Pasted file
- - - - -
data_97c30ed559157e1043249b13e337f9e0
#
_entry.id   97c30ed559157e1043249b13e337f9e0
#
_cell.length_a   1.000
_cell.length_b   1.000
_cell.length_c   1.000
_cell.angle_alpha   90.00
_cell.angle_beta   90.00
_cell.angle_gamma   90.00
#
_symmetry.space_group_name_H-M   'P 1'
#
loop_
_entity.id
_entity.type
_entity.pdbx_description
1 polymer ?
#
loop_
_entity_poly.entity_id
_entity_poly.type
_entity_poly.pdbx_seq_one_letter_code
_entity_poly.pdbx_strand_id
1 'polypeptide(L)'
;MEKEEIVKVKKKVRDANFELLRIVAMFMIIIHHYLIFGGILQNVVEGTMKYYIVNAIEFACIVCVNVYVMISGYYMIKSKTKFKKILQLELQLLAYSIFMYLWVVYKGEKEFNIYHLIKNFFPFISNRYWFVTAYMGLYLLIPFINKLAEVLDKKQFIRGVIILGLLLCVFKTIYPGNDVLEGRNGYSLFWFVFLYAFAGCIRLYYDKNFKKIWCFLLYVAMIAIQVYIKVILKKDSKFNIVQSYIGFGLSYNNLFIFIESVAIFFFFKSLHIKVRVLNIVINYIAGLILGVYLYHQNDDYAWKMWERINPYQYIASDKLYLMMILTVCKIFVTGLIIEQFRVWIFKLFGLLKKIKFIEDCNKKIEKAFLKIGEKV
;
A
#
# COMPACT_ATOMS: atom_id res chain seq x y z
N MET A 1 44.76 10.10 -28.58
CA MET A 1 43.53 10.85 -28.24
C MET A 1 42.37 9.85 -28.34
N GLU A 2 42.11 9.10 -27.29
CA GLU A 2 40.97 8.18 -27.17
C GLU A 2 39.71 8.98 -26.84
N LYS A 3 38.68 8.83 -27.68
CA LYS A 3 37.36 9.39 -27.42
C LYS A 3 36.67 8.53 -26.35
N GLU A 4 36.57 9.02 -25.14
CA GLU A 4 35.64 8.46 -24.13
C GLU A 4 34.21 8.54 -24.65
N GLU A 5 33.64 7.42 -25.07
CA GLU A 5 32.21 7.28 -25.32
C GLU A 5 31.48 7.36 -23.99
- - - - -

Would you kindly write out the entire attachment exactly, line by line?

data_97c30ed559157e1043249b13e337f9e0
#
_entry.id   97c30ed559157e1043249b13e337f9e0
#
_cell.length_a   1.000
_cell.length_b   1.000
_cell.length_c   1.000
_cell.angle_alpha   90.00
_cell.angle_beta   90.00
_cell.angle_gamma   90.00
#
_symmetry.space_group_name_H-M   'P 1'
#
loop_
_entity.id
_entity.type
_entity.pdbx_description
1 polymer ?
#
loop_
_entity_poly.entity_id
_entity_poly.type
_entity_poly.pdbx_seq_one_letter_code
_entity_poly.pdbx_strand_id
1 'polypeptide(L)'
;MEKEEIVKVKKKVRDANFELLRIVAMFMIIIHHYLIFGGILQNVVEGTMKYYIVNAIEFACIVCVNVYVMISGYYMIKSKTKFKKILQLELQLLAYSIFMYLWVVYKGEKEFNIYHLIKNFFPFISNRYWFVTAYMGLYLLIPFINKLAEVLDKKQFIRGVIILGLLLCVFKTIYPGNDVLEGRNGYSLFWFVFLYAFAGCIRLYYDKNFKKIWCFLLYVAMIAIQVYIKVILKKDSKFNIVQSYIGFGLSYNNLFIFIESVAIFFFFKSLHIKVRVLNIVINYIAGLILGVYLYHQNDDYAWKMWERINPYQYIASDKLYLMMILTVCKIFVTGLIIEQFRVWIFKLFGLLKKIKFIEDCNKKIEKAFLKIGEKV
;
A
#
# COMPACT_ATOMS: atom_id res chain seq x y z
N MET A 1 44.76 10.10 -28.58
CA MET A 1 43.53 10.85 -28.24
C MET A 1 42.37 9.85 -28.34
N GLU A 2 42.11 9.10 -27.29
CA GLU A 2 40.97 8.18 -27.17
C GLU A 2 39.71 8.98 -26.84
N LYS A 3 38.68 8.83 -27.68
CA LYS A 3 37.36 9.39 -27.42
C LYS A 3 36.67 8.53 -26.35
N GLU A 4 36.57 9.02 -25.14
CA GLU A 4 35.64 8.46 -24.13
C GLU A 4 34.21 8.54 -24.65
N GLU A 5 33.64 7.42 -25.07
CA GLU A 5 32.21 7.28 -25.32
C GLU A 5 31.48 7.36 -23.99